This graphic illustrates the goal of my work, and a portion of the Digital Citizenship I hope to inspire. Let's fill all high poverty neighborhoods of Chicago and other cities and states with mentor-rich programs that help kids through school and into adult lives, reaching youth during the school day, right after school, or right after work when workplace volunteers may be more available for weekly tutor, mentor sessions.

Until more people are engaged in that discussion and working to make it a reality, much of the good things we'd like to see happen in the world are only going to be available to a few.

While I hosted Tutor/Mentor Leadership and Networking Conferences in Chicago every six months from May 1994-May 2015, I was never able to get more than a few of the non-school programs in my database to attend regularly or engage in capacity building discussions. And I was less successful in getting others who need to be in the discussion to participate.  I've been even less successful in connecting to Chicago programs and leader on-line even though I follow many on this Twitter list and on this Facebook list.  

So, instead of saying "join my discussion", I'm saying join in discussions hosted by others, with topics you might be interested in, such as Digital Citizenship.  I'll meet you there.

So, if you're reading, join in. Then, let's talk about "Who's here and Who's not."


Sunday, May 28, 2017

Enough is Enough. Do the Planning. Build the Network.

Hope everyone is enjoying this Memorial Day. I also hope you'll spend some time thinking about how your actions might lead to a world with less need to send men and women to fight on foriegn soil, or to fight in our own streets and neighborhoods.



I created this Enough is Enough message in 2007. The video above is from this 2007 blog article.

I repeated it again in this 2008 article. Then again in this 2010 article.  Again in this 2012 article.

Again in 2015 article.

Chicago Sun-Times 1992
Again with this 2016 article.

Anyone who looks at a media story like this can dig up one of these "Enough is Enough" articles and share it with friends, family, co-workers, faith network, college and more.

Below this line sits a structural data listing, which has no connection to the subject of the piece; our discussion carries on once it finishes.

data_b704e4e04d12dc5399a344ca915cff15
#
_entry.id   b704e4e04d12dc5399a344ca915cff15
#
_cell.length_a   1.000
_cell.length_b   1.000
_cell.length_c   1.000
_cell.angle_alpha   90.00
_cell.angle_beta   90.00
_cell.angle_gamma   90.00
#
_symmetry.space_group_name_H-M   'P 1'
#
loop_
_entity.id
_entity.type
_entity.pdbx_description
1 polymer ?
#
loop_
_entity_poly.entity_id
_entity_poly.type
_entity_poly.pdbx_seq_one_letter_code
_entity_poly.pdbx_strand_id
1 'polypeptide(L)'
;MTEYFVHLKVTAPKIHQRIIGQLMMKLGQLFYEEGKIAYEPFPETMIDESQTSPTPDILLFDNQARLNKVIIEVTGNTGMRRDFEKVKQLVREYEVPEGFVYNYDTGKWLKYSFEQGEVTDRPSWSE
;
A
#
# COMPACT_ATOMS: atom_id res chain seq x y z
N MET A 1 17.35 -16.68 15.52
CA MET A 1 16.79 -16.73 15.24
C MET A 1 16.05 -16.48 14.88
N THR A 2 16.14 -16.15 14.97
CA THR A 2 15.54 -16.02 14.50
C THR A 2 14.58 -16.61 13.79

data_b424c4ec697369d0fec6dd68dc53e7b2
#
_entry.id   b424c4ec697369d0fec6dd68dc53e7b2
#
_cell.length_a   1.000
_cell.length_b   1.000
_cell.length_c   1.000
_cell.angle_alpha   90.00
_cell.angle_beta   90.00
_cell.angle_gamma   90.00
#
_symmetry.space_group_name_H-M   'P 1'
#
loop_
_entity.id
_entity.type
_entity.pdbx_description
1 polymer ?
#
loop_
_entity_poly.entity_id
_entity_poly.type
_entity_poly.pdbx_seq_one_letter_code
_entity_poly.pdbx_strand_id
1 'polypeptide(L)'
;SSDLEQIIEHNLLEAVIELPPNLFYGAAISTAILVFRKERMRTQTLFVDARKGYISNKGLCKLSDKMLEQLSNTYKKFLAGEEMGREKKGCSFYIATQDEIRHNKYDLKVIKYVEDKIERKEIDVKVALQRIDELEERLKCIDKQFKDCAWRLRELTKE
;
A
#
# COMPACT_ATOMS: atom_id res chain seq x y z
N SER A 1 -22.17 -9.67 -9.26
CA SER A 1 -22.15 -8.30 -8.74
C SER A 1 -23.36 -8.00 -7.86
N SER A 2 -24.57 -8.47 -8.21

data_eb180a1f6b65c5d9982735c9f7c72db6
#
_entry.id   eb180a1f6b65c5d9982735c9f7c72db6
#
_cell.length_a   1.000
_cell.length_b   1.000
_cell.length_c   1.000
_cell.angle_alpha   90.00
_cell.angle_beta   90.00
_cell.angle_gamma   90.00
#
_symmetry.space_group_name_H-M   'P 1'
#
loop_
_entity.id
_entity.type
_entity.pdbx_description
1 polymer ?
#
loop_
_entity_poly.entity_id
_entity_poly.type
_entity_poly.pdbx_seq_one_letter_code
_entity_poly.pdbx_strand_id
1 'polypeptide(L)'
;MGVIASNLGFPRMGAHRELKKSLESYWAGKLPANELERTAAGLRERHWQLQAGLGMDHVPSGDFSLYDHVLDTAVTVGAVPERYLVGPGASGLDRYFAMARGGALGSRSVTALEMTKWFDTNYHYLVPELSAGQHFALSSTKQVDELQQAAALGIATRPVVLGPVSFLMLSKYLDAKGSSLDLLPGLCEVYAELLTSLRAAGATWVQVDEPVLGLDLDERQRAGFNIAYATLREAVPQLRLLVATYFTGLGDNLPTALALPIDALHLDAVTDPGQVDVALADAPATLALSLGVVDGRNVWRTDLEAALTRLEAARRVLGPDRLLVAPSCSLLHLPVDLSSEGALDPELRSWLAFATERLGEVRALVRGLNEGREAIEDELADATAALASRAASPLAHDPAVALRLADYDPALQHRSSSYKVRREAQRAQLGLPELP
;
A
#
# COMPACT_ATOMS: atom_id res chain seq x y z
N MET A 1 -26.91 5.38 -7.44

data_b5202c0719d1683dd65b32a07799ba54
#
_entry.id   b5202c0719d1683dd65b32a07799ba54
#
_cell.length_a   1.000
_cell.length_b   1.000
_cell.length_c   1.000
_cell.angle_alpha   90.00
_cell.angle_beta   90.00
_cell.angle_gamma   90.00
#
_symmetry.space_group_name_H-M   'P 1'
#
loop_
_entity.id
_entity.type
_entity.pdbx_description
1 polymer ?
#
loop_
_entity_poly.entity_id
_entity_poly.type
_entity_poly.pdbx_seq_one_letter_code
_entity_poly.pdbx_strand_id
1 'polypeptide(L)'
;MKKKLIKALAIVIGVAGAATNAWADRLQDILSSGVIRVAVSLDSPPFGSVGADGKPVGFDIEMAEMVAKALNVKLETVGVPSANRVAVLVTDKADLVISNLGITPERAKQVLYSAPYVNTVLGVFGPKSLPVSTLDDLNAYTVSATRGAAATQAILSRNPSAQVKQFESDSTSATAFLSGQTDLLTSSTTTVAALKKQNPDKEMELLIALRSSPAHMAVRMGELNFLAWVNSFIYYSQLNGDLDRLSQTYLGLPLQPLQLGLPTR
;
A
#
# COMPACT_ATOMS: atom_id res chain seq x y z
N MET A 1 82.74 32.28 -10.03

Until more people take these steps we'll keep seeing these stories.

Friday, May 26, 2017

Who Needs to Be Involved Helping Kids to Careers? The Village.

Since 2005 I've been using concept maps to communicate ideas, and one that I point to frequently, in articles like this, focuses on the "village" of people who need to take greater, on-going roles in helping kids to careers.

I've used this "birth to work" arrow in many graphics and articles since the mid 1990s to illustrate the different types of age-specific supports that need to be available to kids in high poverty areas from pre-school till they are entering jobs and careers.

In the original village map I was attempting to show two ideas and that kept confusing me, and probably others. One idea was "why" kids in poverty need extra help. The other was "who" should be taking responsibility beyond parents and schools.

Today I created a new village  map to show "who", which  you can see below, and at this link.
This shows different industries in every city. They each share some common reasons for wanting kids to come out of school prepared to be good workers, leaders and citizens. They each also have specialized reasons, such as worker shortages in key industries. They also each model different skills that kids could learn from employee mentors and company sponsored jobs and internships. They each could be using company resources and employee talent to help schools and non-school organizations help kids in high poverty areas.